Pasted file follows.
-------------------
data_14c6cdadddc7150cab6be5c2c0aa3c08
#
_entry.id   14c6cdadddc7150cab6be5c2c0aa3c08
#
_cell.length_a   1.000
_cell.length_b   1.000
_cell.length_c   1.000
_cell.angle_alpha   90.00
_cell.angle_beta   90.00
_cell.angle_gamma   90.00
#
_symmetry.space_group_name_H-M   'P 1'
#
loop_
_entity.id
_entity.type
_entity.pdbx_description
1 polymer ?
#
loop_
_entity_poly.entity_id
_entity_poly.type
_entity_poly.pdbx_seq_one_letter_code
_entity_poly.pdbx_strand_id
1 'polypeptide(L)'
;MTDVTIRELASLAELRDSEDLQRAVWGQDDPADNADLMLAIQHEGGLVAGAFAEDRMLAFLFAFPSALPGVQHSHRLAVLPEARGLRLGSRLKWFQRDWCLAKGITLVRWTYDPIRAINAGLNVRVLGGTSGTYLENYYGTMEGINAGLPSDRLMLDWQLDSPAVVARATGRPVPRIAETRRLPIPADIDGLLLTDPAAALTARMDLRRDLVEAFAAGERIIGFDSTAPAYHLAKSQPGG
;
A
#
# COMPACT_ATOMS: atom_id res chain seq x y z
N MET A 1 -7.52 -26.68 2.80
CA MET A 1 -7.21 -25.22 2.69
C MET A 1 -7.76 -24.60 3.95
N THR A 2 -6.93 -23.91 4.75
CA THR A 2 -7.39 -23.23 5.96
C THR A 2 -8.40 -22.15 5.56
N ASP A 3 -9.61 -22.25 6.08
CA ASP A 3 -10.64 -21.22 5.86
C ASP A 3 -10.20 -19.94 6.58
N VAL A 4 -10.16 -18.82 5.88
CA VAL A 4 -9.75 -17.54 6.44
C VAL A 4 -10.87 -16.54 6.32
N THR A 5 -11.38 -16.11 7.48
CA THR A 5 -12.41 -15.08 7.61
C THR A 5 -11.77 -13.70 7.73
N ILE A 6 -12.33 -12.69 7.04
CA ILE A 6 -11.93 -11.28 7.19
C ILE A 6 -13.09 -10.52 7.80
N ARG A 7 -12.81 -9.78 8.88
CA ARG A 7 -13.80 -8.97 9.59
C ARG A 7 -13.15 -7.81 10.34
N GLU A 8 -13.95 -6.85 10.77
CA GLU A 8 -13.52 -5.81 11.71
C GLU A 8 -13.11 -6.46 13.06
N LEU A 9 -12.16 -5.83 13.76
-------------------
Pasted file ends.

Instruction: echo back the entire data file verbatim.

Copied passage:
data_14c6cdadddc7150cab6be5c2c0aa3c08
#
_entry.id   14c6cdadddc7150cab6be5c2c0aa3c08
#
_cell.length_a   1.000
_cell.length_b   1.000
_cell.length_c   1.000
_cell.angle_alpha   90.00
_cell.angle_beta   90.00
_cell.angle_gamma   90.00
#
_symmetry.space_group_name_H-M   'P 1'
#
loop_
_entity.id
_entity.type
_entity.pdbx_description
1 polymer ?
#
loop_
_entity_poly.entity_id
_entity_poly.type
_entity_poly.pdbx_seq_one_letter_code
_entity_poly.pdbx_strand_id
1 'polypeptide(L)'
;MTDVTIRELASLAELRDSEDLQRAVWGQDDPADNADLMLAIQHEGGLVAGAFAEDRMLAFLFAFPSALPGVQHSHRLAVLPEARGLRLGSRLKWFQRDWCLAKGITLVRWTYDPIRAINAGLNVRVLGGTSGTYLENYYGTMEGINAGLPSDRLMLDWQLDSPAVVARATGRPVPRIAETRRLPIPADIDGLLLTDPAAALTARMDLRRDLVEAFAAGERIIGFDSTAPAYHLAKSQPGG
;
A
#
# COMPACT_ATOMS: atom_id res chain seq x y z
N MET A 1 -7.52 -26.68 2.80
CA MET A 1 -7.21 -25.22 2.69
C MET A 1 -7.76 -24.60 3.95
N THR A 2 -6.93 -23.91 4.75
CA THR A 2 -7.39 -23.23 5.96
C THR A 2 -8.40 -22.15 5.56
N ASP A 3 -9.61 -22.25 6.08
CA ASP A 3 -10.64 -21.22 5.86
C ASP A 3 -10.20 -19.94 6.58
N VAL A 4 -10.16 -18.82 5.88
CA VAL A 4 -9.75 -17.54 6.44
C VAL A 4 -10.87 -16.54 6.32
N THR A 5 -11.38 -16.11 7.48
CA THR A 5 -12.41 -15.08 7.61
C THR A 5 -11.77 -13.70 7.73
N ILE A 6 -12.33 -12.69 7.04
CA ILE A 6 -11.93 -11.28 7.19
C ILE A 6 -13.09 -10.52 7.80
N ARG A 7 -12.81 -9.78 8.88
CA ARG A 7 -13.80 -8.97 9.59
C ARG A 7 -13.15 -7.81 10.34
N GLU A 8 -13.95 -6.85 10.77
CA GLU A 8 -13.52 -5.81 11.71
C GLU A 8 -13.11 -6.46 13.06
N LEU A 9 -12.16 -5.83 13.76